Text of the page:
Most people don't like to contemplate the possibility of another major terrorist attack on American soil. But when they do, they tend to picture it in terms of falling buildings, subway explosions, anthrax aerosols, and the like.

There is, however, another type of hostile action that might be taken, one that doesn't involve a direct assault on human life or physical property. Cyberterrorism.

The prospect of terrorism across the Internet received some publicity recently, when the Department of Homeland Security warned that they had picked up an al-Qaeda call to attack U.S. online stock market and banking services. The threat, found on an al-Qaeda website, was a Christmas "present" pertaining to all of December, and purported to be in retaliation for the continued holding of prisoners at Guantanamo.

Russ Knocke, a spokesman for the DHS, said there was no hard evidence to corroborate the threat, but that the department's Computer Emergency Readiness team had issued a "situational awareness report to industry stakeholders." The DHS, he noted, was prepared to proceed with "an abundance of caution."

In light of stories like this, we wondered how much of a menace cyberterrorism is considered to be, and decided to look into it.

One of the first things we learned was that, in the opinion of most specialists in the field, the general public has only a dim awareness of what cyberterrorism is and what it might do. Most often, it is confused with database hacking, financial manipulations, and other forms of cyber-crime.

Characteristic of these cyber-crimes is that they are committed out of personal spite, a more general malice, or for monetary gain. Thus far, no cyber-attacks have resulted in the loss of life.

Cyberterrorism, on the other hand, has a far more malignant goal. It is, by Wikipedia's definition, "the leveraging of a target's computers and information technology, particularly via the Internet, to cause physical, real-world harm or severe disruption with the aim of advancing the attacker's own political or religious goals."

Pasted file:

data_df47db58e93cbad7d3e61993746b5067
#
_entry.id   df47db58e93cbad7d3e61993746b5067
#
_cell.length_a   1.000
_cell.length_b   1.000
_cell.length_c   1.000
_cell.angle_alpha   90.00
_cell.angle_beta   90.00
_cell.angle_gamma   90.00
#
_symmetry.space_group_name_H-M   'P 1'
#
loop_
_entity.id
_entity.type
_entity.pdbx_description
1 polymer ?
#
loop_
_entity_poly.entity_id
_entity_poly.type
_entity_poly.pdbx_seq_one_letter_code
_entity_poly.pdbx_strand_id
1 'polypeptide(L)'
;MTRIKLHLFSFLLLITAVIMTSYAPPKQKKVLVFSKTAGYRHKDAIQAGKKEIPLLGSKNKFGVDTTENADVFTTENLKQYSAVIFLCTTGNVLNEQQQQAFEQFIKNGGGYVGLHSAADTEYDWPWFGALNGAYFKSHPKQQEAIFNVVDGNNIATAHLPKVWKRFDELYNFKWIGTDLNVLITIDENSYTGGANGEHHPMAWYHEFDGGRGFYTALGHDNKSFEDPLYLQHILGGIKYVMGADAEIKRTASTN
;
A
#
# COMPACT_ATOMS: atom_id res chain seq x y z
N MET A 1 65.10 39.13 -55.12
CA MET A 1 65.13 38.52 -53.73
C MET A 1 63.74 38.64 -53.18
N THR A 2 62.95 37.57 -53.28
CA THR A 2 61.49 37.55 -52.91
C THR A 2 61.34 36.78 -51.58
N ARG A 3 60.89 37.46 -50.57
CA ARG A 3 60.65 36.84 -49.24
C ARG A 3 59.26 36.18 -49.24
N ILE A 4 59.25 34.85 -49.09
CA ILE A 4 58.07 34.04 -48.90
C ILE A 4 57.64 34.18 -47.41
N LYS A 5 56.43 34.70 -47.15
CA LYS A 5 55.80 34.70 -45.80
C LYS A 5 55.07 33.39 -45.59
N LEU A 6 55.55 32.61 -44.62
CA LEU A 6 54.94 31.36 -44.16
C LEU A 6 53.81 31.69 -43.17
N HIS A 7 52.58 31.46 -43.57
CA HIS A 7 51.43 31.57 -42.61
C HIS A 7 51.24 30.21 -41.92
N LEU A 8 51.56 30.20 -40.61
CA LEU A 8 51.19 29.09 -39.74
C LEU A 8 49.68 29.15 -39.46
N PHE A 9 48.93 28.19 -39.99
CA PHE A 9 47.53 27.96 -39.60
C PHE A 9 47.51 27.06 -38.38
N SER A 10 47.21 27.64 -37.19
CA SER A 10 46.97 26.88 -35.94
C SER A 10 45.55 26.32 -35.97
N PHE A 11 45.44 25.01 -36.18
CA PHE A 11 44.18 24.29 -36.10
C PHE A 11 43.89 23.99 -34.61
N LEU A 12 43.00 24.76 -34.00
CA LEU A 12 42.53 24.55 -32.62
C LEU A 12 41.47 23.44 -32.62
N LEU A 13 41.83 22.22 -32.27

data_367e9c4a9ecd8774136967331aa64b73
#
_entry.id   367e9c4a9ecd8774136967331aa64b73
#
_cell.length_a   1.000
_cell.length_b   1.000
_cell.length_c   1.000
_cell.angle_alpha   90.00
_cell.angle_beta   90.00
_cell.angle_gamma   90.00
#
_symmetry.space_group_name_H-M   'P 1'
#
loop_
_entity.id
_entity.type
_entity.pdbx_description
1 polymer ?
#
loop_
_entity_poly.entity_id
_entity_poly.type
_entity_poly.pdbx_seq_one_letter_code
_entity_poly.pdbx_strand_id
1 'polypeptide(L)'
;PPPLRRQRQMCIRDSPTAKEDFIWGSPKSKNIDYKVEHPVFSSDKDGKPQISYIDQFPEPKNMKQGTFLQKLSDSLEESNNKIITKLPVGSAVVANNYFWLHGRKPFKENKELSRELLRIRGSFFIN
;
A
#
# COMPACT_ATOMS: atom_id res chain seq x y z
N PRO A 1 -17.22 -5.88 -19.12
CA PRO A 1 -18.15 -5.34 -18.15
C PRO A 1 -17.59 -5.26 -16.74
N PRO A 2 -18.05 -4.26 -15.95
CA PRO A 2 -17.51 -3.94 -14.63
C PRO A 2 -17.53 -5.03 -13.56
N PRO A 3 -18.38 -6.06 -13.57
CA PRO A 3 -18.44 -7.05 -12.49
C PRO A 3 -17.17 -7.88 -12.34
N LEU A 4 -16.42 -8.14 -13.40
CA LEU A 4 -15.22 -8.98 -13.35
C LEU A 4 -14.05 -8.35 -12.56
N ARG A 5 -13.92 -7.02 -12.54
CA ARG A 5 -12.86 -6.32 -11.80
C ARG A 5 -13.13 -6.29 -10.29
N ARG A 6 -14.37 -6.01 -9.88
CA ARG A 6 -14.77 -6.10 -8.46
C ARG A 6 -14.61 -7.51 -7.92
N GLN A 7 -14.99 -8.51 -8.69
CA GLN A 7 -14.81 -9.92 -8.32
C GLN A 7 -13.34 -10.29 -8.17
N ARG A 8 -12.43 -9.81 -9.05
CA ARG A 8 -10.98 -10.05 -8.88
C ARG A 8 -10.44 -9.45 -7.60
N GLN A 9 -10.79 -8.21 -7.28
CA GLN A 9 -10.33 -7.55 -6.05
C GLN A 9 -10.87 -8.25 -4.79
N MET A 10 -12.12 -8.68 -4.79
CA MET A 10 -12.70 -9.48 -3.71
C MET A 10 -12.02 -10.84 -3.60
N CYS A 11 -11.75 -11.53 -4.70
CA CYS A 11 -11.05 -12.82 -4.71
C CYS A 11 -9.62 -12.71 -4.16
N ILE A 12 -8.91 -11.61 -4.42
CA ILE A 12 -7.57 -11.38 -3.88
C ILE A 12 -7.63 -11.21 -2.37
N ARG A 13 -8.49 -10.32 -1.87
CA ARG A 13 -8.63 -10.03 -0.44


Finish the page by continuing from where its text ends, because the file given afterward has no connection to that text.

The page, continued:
The potential harm that can be done is substantial.

In a paper on the subject, Susan Brenner, of the University of Dayton School of Law, writes: "Imagine this scenario: Through the use of conventional computer technology, a terrorist disrupts the computer communications of major U.S. banks, financial institutions, and stock markets. The economy as we know it plummets into the abyss."

That would be bad enough. But Professor Brenner can see possibilities that are worse yet.

Supposing, she writes, that "the terrorist remotely alters the formulas for [...] medicine at a major pharmaceutical manufacturer, inserting dangerous amounts of chemical ingredients into over-the-counter medication. Allergic reactions and over-doses afflict and kill thousands."

And, "At nearly the same time, the terrorist remotely alters the pressure in suburban gas supply lines, causing explosions."

Scary. But the question is, how real are these things, in actuality? Very real, almost inevitable, if you listen to people like Professor Brenner.

"Experts and writers in the growing field of cyberterrorism generally agree that these acts are more than mere Hollywood fantasy," she writes. "With current technology, cyberterrorists are close to if not already able to carry them out."

Eric Byres, research director of the Internet Engineering Laboratory at the British Columbia Institute of Technology, basically concurs. "Our research," he writes, "shows that terrorist groups are definitely interested in attacking critical infrastructures. The good news is that we don't think they have the technical ability yet--in other words, the combined IT and control systems skills needed to penetrate a utility network. The bad news is that they're beginning to acquire some of these skills."